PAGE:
A milestone for measuring results

The Government Performance and Results Act marked a significant milestone last year — its 10-year anniversary. This law should be seen as part of the single most important recent development in public management — the view that the crucial lever for improving the government's performance is to measure and manage according to performance metrics.

The idea is that such metrics can play a role in driving better public-sector performance analogous to industry's profit metric.

Attention to measuring performance is not limited to the federal government; it is a growing movement in state and city governments as well. More interestingly, performance measurement is growing internationally. Most dramatically, British Prime Minister Tony Blair fought his last election campaign on the theme of improving delivery of public services, and those efforts have centered on establishing performance targets.

The progress of efforts to make performance measurement part of federal management is uneven. The act successfully survived the transition from President Clinton to President Bush because they both made it a management priority, with the current administration emphasizing its link to budgeting rather than its use as a management tool. However, at many agencies, performance measurement is a paper drill undertaken by staff isolated from line management.

In teaching performance management in executive education, I recently had an experience that made me feel more optimistic that the practice is taking root. In a three-class sequence I teach, I always start by saying: "Imagine an employee says, 'We're short on budget. Measuring our performance costs money. Why should we be spending money measuring what we do rather than doing more of what we do?' What answer would you give?"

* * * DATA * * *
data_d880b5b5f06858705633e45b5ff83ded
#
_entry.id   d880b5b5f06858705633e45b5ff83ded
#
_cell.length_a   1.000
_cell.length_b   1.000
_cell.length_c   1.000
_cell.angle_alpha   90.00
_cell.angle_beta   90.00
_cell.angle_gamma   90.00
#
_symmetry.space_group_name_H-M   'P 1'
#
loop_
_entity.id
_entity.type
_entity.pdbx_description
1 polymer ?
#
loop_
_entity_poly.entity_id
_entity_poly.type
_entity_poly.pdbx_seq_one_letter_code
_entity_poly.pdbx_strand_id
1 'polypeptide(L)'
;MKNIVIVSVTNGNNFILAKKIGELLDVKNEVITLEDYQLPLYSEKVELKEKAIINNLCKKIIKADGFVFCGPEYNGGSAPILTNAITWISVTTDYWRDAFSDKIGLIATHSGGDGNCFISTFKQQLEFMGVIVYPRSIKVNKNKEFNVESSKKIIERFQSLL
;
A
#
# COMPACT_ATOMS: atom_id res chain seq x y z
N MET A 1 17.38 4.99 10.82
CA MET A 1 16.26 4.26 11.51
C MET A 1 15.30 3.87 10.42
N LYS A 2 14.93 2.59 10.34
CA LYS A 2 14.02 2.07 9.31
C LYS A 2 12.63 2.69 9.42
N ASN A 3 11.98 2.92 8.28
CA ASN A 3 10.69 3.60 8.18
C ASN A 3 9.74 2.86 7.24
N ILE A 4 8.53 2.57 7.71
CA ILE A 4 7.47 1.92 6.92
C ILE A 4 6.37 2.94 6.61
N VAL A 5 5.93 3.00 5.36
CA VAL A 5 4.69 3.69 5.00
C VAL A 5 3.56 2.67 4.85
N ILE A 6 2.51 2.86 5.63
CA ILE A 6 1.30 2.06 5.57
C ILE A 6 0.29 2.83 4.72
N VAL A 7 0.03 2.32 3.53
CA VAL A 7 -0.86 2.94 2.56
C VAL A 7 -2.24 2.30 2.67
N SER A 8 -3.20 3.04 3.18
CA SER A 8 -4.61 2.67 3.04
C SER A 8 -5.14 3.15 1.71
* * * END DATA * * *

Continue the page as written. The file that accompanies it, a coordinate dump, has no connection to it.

The evolution of answers has been interesting. When I first taught this material several years ago, government employees gave almost exclusively what I would call an accountability answer: "We're spending taxpayer money, so taxpayers have a right to know how well we are spending it." Gradually, a larger proportion has begun to give a performance-improvement answer: "Managers can use performance measures to improve the performance of their organization."

There's a big difference between these answers. The first assumes performance is a constant and that the job of performance measurement is to record the value for that constant — and then perhaps punish an agency if performance is poor. The second assumes performance is not fixed and that if managers use performance measures to motivate, teach and

focus people, performance will improve.

The last time I taught this class to government folks, virtually everyone talked about performance improvement rather than accountability. That's great news. If the only purpose of performance measurement is "gotcha," line managers will resist using it. If they see it as a tool for improvement, they will embrace it.

Kelman is a professor of public management at Harvard University's Kennedy School and former administrator of the Office of Federal Procurement Policy. He can be reached at steve_kelman@harvard.edu.

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